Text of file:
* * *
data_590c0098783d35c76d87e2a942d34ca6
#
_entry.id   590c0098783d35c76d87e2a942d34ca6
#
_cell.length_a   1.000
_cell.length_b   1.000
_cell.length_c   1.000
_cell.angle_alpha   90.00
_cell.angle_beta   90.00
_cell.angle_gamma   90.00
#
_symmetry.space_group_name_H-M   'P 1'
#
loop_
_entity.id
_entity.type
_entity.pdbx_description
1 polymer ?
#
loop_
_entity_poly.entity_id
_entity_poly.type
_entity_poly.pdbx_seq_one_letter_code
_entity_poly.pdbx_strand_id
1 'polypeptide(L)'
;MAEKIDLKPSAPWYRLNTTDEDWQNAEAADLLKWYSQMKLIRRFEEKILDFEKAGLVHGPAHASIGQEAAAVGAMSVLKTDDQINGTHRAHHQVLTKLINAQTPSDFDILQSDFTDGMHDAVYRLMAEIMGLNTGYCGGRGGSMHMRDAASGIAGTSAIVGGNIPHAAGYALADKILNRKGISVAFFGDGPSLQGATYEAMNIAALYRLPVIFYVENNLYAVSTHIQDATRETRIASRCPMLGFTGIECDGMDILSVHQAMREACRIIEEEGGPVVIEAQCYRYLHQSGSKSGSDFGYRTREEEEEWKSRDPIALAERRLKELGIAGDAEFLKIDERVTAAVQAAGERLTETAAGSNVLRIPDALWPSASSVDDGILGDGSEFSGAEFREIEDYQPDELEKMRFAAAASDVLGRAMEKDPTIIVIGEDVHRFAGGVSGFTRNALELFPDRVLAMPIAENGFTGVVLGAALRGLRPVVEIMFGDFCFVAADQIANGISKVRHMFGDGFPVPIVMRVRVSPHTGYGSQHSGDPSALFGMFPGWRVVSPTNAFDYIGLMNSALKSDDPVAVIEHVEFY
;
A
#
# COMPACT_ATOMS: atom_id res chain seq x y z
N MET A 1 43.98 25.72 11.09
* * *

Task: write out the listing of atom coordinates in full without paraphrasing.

data_590c0098783d35c76d87e2a942d34ca6
#
_entry.id   590c0098783d35c76d87e2a942d34ca6
#
_cell.length_a   1.000
_cell.length_b   1.000
_cell.length_c   1.000
_cell.angle_alpha   90.00
_cell.angle_beta   90.00
_cell.angle_gamma   90.00
#
_symmetry.space_group_name_H-M   'P 1'
#
loop_
_entity.id
_entity.type
_entity.pdbx_description
1 polymer ?
#
loop_
_entity_poly.entity_id
_entity_poly.type
_entity_poly.pdbx_seq_one_letter_code
_entity_poly.pdbx_strand_id
1 'polypeptide(L)'
;MAEKIDLKPSAPWYRLNTTDEDWQNAEAADLLKWYSQMKLIRRFEEKILDFEKAGLVHGPAHASIGQEAAAVGAMSVLKTDDQINGTHRAHHQVLTKLINAQTPSDFDILQSDFTDGMHDAVYRLMAEIMGLNTGYCGGRGGSMHMRDAASGIAGTSAIVGGNIPHAAGYALADKILNRKGISVAFFGDGPSLQGATYEAMNIAALYRLPVIFYVENNLYAVSTHIQDATRETRIASRCPMLGFTGIECDGMDILSVHQAMREACRIIEEEGGPVVIEAQCYRYLHQSGSKSGSDFGYRTREEEEEWKSRDPIALAERRLKELGIAGDAEFLKIDERVTAAVQAAGERLTETAAGSNVLRIPDALWPSASSVDDGILGDGSEFSGAEFREIEDYQPDELEKMRFAAAASDVLGRAMEKDPTIIVIGEDVHRFAGGVSGFTRNALELFPDRVLAMPIAENGFTGVVLGAALRGLRPVVEIMFGDFCFVAADQIANGISKVRHMFGDGFPVPIVMRVRVSPHTGYGSQHSGDPSALFGMFPGWRVVSPTNAFDYIGLMNSALKSDDPVAVIEHVEFY
;
A
#
# COMPACT_ATOMS: atom_id res chain seq x y z
N MET A 1 43.98 25.72 11.09